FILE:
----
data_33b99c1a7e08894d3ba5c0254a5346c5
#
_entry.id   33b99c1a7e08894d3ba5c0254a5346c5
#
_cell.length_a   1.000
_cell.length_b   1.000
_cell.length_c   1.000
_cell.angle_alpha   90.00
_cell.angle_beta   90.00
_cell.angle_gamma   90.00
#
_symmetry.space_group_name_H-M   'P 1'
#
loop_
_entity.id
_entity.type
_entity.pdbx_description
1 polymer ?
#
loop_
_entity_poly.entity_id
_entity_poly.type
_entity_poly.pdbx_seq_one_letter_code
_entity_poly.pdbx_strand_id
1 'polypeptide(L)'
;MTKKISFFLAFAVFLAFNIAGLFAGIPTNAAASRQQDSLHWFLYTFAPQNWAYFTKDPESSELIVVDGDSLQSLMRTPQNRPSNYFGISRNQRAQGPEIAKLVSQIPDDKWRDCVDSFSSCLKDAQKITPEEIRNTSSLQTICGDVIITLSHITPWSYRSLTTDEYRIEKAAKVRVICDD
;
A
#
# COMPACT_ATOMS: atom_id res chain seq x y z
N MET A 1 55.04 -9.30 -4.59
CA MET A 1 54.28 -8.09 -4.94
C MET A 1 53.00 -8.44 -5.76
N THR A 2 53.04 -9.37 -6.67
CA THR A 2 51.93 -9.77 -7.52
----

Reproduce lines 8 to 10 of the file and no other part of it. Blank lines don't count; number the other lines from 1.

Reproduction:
_cell.angle_alpha   90.00
_cell.angle_beta   90.00
_cell.angle_gamma   90.00